Land of rising competition

Lisa Napoli Nov 10, 2006

KAI RYSSDAL: Now that Detroit’s finally doing better about its quality-control hole, Japanese companies are discovering problems of their own. Toyota, for example, has had to recall almost a million cars in the past couple of months. Sony suffered huge losses when it was forced to recall millions of computer batteries that were fire hazards. And only now is the company getting around to releasing its long-delayed Playstation 3 video game console. Marketplace’s Lisa Napoli looked into what went wrong.

LISA NAPOLI: Let’s not forget that Japan hasn’t always been synonymous with top-quality:

C. WHAN PARK: A lousy product. I mean, when you talk about the late ’50s, ’60s, that’s what the Japanese brand was.

That’s C. Whan Park at USC’s Marshall School of Business. Of course, once Japan turned around, it turned around big and became renowned for making durable, long-lasting products.

Park says today the country’s facing the same problems as everyone else — especially the pressure to increase the bottom line by reducing costs:

PARK:“To compete with others on a global level, they have to really pay attention to this cost and then that creates many other different issues.”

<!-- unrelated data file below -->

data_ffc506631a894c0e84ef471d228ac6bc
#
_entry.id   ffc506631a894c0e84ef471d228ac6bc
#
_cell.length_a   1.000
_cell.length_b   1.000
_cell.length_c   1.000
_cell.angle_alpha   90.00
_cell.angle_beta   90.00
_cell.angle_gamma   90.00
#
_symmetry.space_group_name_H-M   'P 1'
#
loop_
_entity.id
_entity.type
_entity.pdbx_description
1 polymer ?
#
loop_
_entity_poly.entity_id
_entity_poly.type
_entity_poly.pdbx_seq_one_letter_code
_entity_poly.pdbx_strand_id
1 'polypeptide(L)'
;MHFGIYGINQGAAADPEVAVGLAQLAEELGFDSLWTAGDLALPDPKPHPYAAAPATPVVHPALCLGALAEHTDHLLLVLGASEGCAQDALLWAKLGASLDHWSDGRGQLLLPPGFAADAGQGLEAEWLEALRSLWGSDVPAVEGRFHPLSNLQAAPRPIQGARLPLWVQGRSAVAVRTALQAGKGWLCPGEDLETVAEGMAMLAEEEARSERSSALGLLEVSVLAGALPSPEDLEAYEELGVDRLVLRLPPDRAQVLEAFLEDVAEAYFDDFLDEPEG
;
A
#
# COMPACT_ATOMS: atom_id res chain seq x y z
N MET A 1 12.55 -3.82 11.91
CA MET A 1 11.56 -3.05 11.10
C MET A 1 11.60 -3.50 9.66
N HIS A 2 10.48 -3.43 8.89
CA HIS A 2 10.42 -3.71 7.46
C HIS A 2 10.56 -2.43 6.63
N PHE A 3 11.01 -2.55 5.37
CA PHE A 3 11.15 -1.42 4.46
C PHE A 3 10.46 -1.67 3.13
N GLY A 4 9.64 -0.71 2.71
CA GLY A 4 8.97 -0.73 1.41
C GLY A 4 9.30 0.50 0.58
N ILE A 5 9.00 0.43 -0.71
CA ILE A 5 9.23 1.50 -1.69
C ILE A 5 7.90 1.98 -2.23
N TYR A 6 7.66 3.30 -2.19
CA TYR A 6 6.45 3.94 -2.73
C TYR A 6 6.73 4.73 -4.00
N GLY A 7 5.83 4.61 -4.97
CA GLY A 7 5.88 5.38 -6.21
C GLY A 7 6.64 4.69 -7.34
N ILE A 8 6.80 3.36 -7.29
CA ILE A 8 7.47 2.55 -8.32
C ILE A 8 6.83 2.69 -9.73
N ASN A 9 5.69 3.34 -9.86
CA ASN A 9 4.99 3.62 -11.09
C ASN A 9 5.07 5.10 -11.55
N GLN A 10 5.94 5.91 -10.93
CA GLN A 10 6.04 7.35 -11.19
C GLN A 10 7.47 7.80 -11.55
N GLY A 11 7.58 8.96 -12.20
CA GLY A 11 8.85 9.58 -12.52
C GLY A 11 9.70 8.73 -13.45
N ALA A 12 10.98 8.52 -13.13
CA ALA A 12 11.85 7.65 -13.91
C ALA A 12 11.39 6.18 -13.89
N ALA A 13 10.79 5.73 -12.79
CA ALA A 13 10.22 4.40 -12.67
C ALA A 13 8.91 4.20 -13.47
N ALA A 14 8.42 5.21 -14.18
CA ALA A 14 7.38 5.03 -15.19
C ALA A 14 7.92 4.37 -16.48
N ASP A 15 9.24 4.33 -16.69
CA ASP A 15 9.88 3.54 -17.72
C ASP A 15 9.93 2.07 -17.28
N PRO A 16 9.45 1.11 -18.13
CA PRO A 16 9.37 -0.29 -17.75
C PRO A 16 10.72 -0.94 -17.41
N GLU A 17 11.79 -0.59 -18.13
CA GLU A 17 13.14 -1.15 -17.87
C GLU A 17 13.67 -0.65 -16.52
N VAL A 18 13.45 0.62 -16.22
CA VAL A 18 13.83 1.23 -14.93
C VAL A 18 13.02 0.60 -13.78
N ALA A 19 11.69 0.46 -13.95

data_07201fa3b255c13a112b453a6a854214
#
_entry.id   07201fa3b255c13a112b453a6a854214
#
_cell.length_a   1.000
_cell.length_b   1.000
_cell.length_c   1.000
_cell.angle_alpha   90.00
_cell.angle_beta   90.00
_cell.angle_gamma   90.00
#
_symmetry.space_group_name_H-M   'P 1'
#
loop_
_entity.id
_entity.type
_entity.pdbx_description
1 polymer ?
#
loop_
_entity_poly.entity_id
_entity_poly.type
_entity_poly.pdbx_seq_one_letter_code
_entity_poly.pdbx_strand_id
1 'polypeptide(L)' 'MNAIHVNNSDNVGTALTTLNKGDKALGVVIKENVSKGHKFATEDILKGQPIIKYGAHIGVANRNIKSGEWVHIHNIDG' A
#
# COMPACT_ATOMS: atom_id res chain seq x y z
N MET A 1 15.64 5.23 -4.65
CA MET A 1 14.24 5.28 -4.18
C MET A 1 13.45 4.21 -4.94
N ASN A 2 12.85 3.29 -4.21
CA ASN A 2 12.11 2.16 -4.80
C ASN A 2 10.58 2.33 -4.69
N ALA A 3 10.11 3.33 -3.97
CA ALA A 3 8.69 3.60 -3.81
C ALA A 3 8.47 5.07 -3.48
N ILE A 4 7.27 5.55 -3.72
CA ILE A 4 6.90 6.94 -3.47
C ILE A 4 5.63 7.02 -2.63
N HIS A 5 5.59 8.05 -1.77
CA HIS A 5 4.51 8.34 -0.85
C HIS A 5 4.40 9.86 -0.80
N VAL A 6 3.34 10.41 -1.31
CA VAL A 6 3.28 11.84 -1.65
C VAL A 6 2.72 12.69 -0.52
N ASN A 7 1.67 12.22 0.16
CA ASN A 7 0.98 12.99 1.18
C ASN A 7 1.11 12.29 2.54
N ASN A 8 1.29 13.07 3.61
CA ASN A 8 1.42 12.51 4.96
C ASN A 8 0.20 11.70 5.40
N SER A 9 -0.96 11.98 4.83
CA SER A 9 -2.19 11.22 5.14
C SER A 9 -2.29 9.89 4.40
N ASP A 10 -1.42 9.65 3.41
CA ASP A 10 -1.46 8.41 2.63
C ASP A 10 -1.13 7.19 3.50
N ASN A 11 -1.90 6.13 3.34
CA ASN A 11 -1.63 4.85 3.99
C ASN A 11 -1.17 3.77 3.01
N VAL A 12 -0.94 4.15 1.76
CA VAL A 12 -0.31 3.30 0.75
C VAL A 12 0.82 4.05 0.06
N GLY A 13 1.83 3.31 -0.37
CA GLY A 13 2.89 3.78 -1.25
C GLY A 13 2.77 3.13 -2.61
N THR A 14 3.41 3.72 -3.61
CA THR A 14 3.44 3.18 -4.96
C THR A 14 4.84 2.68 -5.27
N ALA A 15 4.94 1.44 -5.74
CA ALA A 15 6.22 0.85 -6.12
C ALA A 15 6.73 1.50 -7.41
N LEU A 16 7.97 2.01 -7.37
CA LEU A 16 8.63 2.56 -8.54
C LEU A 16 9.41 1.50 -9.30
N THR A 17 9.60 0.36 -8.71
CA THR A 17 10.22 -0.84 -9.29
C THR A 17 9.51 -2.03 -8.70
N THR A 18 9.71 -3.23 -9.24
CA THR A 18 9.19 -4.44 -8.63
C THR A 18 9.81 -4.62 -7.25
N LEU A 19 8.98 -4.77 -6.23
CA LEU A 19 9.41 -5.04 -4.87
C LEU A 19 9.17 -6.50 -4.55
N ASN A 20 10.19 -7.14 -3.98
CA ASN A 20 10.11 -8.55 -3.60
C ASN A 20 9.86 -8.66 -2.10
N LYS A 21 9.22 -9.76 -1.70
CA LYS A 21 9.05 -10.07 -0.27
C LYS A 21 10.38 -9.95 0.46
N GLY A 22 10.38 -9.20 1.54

Restructurings are taking their toll, and diminished head count at major companies means fewer eyes to backstop production troubles. And a trend toward outsourcing puts control of the product out of Japanese hands.

Claes Fornell of the Business School at the University of Michigan says it all leads to diminished quality:

CLAES FORNELL: At some point you will have cut costs in the wrong area or you will have cut too much and it has negative implications for the quality of the products that you produce.

Then there’s the problem of competition. Korean companies Samsung and LG have put themselves through a very Japanese-like reincarnation — recasting themselves from makers of low-quality goods to rivals of Sony. So says Yukari Iwatani of the Wall Street Journal:

YUKARI IWATANI:“It does hurt the Japanese that there are strong rival brands emerging. You know, they didn’t have that kind of competition let’s say 10 years ago.”

John Quelch of the Harvard Business School says the competitive pressure may be growing, but he isn’t worried about the long-term future of the brand of Japan.

JOHN QUELCH:“I think we have the same number of, if not many more, recalls going on in the U.S. every day of the week, and we don’t get into a lather about the image of America being diminished.”

Besides, says Quelch, the Japanese are so image-conscious and so attentive to detail that they’re likely to take their recent blunders as a call to get back on track.

In Los Angeles, I’m Lisa Napoli for Marketplace.

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